Welcome to Cooking Myths, where we debunk the tall tales told in kitchens all over the world! First up, cast iron skillets.
Some hate them, some can’t live without them. While you can find them in your local grocery or home goods store, many are passed down from generation to generation, some are found at estate and garage sales and others, others just know that they don’t want to cook with them at all!
We don’t use a cast iron for everything, but we can’t deny its appeal while searing a steak or popping a pork chop in the oven. Some stay away from them because they feel that they’re just too high maitenence, but we’re here to prove that notion wrong!
Myth #1: Never Use Soap
We’re not saying put your cast iron pan in the dishwasher, but a little soap won’t destroy the seasoning on your pan. We’d shy away from brillo pads and rough scrubbing, but a light soap should do the trick. We advise re-seasoning and placing it in the oven immediately to dry.
Myth #2: Rust Ruins Cast Iron
Thor’s hammer couldn’t destroy a cast iron! Seriously, they are practically indestructible. If your cast iron has gone the way of the rust, simply wash, rinse, dry, use a small amount of cooking oil and bake at 350 for an hour.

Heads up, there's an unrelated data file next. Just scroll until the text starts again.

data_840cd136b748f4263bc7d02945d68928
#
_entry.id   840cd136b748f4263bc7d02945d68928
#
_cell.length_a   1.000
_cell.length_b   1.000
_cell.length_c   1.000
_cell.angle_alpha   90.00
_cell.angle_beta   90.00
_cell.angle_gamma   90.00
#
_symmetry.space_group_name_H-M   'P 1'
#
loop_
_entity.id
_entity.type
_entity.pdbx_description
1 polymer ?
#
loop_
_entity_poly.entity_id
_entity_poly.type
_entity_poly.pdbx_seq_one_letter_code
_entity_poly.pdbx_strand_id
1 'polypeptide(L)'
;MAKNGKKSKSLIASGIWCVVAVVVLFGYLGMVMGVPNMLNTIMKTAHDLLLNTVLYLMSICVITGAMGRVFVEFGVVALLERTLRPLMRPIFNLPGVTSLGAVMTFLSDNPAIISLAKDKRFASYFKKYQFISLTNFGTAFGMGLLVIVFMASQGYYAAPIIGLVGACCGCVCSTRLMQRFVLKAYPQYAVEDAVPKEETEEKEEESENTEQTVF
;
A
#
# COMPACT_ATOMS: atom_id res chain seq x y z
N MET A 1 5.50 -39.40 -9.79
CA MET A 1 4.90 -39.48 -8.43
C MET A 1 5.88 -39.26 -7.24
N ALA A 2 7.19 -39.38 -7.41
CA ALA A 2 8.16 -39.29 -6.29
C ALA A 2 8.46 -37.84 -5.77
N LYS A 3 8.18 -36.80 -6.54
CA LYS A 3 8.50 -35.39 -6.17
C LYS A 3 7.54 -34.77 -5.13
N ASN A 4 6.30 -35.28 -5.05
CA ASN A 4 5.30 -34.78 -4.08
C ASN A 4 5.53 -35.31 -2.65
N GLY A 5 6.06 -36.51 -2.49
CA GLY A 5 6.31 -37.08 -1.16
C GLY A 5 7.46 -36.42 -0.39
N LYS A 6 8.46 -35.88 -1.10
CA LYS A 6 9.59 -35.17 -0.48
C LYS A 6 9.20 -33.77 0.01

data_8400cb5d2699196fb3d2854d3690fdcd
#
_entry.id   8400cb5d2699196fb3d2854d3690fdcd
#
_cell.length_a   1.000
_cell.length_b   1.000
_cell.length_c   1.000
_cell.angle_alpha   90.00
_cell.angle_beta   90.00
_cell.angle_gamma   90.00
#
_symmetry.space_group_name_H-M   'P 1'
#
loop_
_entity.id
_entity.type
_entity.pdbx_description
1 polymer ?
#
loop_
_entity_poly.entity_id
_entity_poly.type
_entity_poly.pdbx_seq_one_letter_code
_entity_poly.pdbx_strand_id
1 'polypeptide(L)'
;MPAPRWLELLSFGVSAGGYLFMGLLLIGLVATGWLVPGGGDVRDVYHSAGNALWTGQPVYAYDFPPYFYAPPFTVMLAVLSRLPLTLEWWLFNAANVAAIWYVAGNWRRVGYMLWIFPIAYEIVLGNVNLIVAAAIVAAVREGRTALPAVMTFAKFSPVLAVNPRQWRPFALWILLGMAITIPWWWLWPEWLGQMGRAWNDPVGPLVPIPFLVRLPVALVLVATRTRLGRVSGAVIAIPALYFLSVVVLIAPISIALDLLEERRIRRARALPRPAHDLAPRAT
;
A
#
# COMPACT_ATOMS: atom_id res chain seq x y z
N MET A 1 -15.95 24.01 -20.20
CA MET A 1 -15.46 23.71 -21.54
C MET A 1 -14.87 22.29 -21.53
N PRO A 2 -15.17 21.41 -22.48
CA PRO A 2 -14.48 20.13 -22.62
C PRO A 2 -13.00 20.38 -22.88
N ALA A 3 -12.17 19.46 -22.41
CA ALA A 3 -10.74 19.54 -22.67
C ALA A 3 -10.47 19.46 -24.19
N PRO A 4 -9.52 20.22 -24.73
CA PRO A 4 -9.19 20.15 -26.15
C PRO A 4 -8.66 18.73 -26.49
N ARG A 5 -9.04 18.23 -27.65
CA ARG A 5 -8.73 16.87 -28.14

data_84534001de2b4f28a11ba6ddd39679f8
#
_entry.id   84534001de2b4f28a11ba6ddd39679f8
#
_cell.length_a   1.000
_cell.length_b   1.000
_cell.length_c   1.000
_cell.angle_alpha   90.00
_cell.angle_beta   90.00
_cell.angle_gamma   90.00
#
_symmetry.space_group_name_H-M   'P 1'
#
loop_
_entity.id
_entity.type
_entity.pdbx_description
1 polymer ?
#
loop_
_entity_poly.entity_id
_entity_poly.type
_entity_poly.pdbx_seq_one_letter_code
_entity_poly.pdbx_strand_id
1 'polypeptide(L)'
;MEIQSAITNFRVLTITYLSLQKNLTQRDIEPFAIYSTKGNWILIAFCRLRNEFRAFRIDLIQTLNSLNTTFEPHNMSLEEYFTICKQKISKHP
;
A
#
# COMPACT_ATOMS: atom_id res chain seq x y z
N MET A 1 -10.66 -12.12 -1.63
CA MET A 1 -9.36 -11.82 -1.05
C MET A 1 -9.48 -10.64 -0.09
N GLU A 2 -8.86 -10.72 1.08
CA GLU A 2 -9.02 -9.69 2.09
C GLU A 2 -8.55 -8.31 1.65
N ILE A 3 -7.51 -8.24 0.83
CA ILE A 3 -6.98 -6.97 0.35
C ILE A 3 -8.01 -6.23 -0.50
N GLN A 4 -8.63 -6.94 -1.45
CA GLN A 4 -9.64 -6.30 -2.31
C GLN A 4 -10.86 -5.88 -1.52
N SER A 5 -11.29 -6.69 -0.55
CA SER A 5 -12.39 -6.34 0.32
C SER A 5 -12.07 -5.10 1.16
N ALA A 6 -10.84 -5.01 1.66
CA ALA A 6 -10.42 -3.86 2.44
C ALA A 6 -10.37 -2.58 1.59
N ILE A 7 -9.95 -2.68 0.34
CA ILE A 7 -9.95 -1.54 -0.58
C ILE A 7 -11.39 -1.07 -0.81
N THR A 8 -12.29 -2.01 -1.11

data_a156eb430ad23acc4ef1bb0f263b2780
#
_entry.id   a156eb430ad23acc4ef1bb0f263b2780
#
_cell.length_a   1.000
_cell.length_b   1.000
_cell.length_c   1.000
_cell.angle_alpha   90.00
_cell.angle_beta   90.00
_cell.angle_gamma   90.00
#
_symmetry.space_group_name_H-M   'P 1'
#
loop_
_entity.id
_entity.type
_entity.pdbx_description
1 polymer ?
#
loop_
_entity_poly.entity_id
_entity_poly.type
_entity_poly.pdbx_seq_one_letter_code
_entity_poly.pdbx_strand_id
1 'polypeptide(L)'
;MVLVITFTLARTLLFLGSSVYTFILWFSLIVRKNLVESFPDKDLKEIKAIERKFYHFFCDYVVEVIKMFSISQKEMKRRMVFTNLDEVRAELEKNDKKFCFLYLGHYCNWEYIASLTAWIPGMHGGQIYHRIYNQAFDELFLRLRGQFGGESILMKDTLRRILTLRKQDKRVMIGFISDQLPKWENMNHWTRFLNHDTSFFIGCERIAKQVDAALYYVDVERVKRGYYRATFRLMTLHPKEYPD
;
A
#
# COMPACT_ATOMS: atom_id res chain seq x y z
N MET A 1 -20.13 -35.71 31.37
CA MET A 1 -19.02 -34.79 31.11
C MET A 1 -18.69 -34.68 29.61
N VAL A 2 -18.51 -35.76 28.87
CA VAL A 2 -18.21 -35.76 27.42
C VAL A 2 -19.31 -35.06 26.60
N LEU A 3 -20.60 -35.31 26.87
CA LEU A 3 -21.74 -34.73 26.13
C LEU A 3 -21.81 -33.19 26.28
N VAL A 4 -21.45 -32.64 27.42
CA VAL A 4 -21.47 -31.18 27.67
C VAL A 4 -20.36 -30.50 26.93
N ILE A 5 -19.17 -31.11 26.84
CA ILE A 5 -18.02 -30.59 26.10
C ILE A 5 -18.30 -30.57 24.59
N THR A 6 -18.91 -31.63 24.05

Myth #3: No Metal Utensils
Does Thor’s hammer count as a mental utensil? If so, we don’t advise that either. However, keep in mind that the seasoning layer on your skillet is incredibly tough – it’ll take a lot to ruin a cast iron. The seasoning is chemically bonded to the metal, so don’t worry about using metal utensils. D
Myth #4: Tomatoes Need Not Apply
This is a tricky one, because while we have cooked acidic foods in our cast iron, we try to keep it under ten minutes. In theory, the seasoning shields the food from the metal, but this may not happen if your pan has unseasoned spots. A weakly seasoned pan will transfer that metallic taste to your food, so we don’t suggest simmering a tomato sauce or anything too acidic for more than 10 minutes.